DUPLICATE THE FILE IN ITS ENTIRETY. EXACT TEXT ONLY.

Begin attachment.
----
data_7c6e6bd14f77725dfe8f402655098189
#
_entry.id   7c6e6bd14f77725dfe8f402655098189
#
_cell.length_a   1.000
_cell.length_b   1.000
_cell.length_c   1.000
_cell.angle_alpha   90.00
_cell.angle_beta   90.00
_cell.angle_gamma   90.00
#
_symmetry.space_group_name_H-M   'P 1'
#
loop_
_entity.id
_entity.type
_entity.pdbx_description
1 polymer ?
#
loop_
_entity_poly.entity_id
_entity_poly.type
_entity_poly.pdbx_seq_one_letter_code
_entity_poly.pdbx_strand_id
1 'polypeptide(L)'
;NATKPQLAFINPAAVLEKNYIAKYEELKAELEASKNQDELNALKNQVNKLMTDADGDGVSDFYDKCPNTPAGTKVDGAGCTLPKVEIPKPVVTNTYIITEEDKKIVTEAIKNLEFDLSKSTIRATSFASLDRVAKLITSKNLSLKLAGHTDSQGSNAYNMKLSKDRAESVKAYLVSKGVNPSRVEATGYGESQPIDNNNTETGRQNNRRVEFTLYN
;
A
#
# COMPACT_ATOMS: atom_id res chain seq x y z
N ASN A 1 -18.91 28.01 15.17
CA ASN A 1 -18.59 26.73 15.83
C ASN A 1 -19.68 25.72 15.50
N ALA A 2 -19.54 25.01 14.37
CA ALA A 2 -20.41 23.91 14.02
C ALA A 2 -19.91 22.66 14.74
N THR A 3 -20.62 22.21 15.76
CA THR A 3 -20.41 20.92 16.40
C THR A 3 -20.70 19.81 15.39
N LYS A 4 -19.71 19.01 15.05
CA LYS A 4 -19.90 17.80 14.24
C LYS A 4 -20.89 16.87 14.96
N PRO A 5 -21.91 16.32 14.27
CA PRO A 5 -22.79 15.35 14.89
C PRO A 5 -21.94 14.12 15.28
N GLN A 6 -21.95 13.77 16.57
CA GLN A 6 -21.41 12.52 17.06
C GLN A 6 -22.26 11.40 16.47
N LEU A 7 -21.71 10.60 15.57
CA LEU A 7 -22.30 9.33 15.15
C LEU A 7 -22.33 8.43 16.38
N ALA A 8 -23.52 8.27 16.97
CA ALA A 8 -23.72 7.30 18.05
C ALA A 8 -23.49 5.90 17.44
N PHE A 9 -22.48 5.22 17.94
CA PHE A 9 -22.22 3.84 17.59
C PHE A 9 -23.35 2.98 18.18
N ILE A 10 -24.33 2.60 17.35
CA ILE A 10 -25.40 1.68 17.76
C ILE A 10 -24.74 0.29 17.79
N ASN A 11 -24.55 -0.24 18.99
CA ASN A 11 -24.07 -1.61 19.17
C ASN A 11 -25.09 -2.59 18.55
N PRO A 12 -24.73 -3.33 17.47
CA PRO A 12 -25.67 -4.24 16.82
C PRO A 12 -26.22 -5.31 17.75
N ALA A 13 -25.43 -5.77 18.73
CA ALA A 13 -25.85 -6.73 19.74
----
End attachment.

data_7c6e6bd14f77725dfe8f402655098189
#
_entry.id   7c6e6bd14f77725dfe8f402655098189
#
_cell.length_a   1.000
_cell.length_b   1.000
_cell.length_c   1.000
_cell.angle_alpha   90.00
_cell.angle_beta   90.00
_cell.angle_gamma   90.00
#
_symmetry.space_group_name_H-M   'P 1'
#
loop_
_entity.id
_entity.type
_entity.pdbx_description
1 polymer ?
#
loop_
_entity_poly.entity_id
_entity_poly.type
_entity_poly.pdbx_seq_one_letter_code
_entity_poly.pdbx_strand_id
1 'polypeptide(L)'
;NATKPQLAFINPAAVLEKNYIAKYEELKAELEASKNQDELNALKNQVNKLMTDADGDGVSDFYDKCPNTPAGTKVDGAGCTLPKVEIPKPVVTNTYIITEEDKKIVTEAIKNLEFDLSKSTIRATSFASLDRVAKLITSKNLSLKLAGHTDSQGSNAYNMKLSKDRAESVKAYLVSKGVNPSRVEATGYGESQPIDNNNTETGRQNNRRVEFTLYN
;
A
#
# COMPACT_ATOMS: atom_id res chain seq x y z
N ASN A 1 -18.91 28.01 15.17
CA ASN A 1 -18.59 26.73 15.83
C ASN A 1 -19.68 25.72 15.50
N ALA A 2 -19.54 25.01 14.37
CA ALA A 2 -20.41 23.91 14.02
C ALA A 2 -19.91 22.66 14.74
N THR A 3 -20.62 22.21 15.76
CA THR A 3 -20.41 20.92 16.40
C THR A 3 -20.70 19.81 15.39
N LYS A 4 -19.71 19.01 15.05
CA LYS A 4 -19.90 17.80 14.24
C LYS A 4 -20.89 16.87 14.96
N PRO A 5 -21.91 16.32 14.27
CA PRO A 5 -22.79 15.35 14.89
C PRO A 5 -21.94 14.12 15.28
N GLN A 6 -21.95 13.77 16.57
CA GLN A 6 -21.41 12.52 17.06
C GLN A 6 -22.26 11.40 16.47
N LEU A 7 -21.71 10.60 15.57
CA LEU A 7 -22.30 9.33 15.15
C LEU A 7 -22.33 8.43 16.38
N ALA A 8 -23.52 8.27 16.97
CA ALA A 8 -23.72 7.30 18.05
C ALA A 8 -23.49 5.90 17.44
N PHE A 9 -22.48 5.22 17.94
CA PHE A 9 -22.22 3.84 17.59
C PHE A 9 -23.35 2.98 18.18
N ILE A 10 -24.33 2.60 17.35
CA ILE A 10 -25.40 1.68 17.76
C ILE A 10 -24.74 0.29 17.79
N ASN A 11 -24.55 -0.24 18.99
CA ASN A 11 -24.07 -1.61 19.17
C ASN A 11 -25.09 -2.59 18.55
N PRO A 12 -24.73 -3.33 17.47
CA PRO A 12 -25.67 -4.24 16.82
C PRO A 12 -26.22 -5.31 17.75
N ALA A 13 -25.43 -5.77 18.73
CA ALA A 13 -25.85 -6.73 19.74